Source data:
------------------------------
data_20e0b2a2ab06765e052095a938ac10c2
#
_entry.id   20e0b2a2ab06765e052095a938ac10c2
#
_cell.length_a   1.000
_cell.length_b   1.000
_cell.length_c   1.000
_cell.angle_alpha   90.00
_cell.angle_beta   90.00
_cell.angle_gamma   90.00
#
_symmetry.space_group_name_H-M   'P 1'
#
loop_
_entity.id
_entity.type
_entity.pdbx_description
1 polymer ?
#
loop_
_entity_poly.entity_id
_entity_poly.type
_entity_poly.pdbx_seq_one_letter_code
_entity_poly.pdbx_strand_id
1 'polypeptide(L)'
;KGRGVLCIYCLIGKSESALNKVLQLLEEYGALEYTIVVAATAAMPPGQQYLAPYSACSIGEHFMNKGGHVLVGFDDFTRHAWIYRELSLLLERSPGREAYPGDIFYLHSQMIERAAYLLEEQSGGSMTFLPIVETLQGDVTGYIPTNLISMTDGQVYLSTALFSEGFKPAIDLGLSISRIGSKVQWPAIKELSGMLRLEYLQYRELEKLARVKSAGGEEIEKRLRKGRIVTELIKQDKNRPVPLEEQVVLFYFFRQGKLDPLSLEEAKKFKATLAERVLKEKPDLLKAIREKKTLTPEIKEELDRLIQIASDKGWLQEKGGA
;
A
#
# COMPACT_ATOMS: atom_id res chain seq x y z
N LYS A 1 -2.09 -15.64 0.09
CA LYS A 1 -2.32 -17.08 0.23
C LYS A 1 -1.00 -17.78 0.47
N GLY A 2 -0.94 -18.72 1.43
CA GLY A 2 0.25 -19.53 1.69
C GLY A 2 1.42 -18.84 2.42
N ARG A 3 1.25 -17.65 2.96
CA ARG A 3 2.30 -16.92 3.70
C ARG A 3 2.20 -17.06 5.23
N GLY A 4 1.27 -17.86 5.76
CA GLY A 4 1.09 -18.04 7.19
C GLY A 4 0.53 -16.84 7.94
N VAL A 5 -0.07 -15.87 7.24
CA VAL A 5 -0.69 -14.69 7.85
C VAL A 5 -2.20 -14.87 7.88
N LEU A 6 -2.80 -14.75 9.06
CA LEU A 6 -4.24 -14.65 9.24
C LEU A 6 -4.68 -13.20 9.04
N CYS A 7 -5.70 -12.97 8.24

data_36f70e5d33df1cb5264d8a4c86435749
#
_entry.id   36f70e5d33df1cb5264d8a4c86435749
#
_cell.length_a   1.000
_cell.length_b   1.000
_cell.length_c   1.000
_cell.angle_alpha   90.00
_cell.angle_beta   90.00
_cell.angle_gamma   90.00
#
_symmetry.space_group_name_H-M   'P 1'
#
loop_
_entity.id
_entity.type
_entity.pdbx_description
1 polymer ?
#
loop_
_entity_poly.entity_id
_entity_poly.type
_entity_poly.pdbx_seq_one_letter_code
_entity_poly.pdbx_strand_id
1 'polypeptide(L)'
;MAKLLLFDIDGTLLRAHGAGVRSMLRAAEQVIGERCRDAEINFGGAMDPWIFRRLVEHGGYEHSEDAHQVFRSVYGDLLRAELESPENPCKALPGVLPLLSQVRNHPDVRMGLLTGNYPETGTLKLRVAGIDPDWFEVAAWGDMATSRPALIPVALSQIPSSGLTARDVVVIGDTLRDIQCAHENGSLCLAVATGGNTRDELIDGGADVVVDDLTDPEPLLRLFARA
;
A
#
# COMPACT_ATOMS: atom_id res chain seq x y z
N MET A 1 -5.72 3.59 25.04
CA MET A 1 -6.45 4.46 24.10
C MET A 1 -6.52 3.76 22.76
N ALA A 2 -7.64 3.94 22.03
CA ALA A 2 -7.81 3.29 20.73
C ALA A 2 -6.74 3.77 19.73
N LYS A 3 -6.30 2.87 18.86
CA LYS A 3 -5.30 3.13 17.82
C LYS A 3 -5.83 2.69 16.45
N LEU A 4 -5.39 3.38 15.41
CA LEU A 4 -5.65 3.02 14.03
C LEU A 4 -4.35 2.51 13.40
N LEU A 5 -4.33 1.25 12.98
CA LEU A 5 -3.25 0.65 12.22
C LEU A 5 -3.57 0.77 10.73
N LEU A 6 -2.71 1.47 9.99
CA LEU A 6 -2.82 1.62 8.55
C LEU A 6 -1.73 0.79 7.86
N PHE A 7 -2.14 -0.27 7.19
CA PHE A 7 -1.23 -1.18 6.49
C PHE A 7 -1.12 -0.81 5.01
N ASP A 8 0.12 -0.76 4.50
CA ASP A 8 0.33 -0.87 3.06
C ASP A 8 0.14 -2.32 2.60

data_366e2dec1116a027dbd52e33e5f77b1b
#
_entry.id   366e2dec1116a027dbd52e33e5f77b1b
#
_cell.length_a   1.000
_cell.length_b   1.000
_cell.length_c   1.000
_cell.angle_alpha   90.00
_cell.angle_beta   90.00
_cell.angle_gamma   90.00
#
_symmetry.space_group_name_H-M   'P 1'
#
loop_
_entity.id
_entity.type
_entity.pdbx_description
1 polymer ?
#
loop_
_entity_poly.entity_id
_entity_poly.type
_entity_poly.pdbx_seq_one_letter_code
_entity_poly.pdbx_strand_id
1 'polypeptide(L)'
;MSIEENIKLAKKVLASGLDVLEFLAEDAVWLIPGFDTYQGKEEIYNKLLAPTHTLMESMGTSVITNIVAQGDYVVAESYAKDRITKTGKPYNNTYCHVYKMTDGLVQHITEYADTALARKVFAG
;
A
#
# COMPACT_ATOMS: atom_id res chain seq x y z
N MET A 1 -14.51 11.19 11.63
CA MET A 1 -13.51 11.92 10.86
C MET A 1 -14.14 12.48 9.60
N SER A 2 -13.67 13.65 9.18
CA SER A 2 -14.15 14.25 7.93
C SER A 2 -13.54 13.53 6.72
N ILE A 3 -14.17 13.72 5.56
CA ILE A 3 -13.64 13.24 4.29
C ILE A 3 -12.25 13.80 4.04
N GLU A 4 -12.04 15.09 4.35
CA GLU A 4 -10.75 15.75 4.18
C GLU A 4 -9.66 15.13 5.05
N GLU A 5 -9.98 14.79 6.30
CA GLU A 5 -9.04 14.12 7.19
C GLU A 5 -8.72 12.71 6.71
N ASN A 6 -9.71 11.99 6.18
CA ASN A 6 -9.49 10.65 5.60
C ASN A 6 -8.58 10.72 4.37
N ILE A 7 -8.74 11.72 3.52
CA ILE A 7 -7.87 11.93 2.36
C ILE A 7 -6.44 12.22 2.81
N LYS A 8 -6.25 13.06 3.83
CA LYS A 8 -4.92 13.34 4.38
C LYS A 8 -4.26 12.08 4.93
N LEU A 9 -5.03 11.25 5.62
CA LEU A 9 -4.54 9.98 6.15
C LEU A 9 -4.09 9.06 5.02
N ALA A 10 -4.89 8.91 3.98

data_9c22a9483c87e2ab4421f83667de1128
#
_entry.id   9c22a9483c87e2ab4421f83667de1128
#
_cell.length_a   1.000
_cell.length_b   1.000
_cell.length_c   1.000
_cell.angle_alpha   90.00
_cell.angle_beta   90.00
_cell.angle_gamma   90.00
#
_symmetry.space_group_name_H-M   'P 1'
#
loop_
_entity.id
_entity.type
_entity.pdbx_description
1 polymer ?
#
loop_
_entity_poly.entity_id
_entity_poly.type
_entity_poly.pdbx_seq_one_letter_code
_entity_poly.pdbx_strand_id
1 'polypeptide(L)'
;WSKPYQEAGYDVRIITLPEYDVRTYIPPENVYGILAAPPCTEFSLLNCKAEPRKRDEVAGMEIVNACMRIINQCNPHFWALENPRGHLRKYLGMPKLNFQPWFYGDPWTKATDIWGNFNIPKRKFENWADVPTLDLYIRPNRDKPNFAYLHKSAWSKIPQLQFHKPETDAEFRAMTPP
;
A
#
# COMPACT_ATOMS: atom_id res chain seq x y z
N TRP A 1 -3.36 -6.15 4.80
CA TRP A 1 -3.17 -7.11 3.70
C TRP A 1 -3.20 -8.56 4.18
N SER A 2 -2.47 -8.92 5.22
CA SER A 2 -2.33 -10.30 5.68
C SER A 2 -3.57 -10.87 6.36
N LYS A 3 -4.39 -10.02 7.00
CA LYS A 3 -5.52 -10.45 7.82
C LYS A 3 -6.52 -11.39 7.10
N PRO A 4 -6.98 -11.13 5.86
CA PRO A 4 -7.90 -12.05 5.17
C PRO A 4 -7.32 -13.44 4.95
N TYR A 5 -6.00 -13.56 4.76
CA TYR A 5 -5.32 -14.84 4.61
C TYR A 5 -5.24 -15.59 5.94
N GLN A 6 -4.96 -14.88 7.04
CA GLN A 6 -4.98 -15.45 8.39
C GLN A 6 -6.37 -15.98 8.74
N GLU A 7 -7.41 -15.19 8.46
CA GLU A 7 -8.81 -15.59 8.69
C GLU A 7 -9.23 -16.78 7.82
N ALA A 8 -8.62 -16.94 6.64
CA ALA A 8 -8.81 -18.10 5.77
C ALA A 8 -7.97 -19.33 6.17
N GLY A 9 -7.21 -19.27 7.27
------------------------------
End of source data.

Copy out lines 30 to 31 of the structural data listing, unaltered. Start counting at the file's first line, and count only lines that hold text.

# COMPACT_ATOMS: atom_id res chain seq x y z
N LYS A 1 -2.09 -15.64 0.09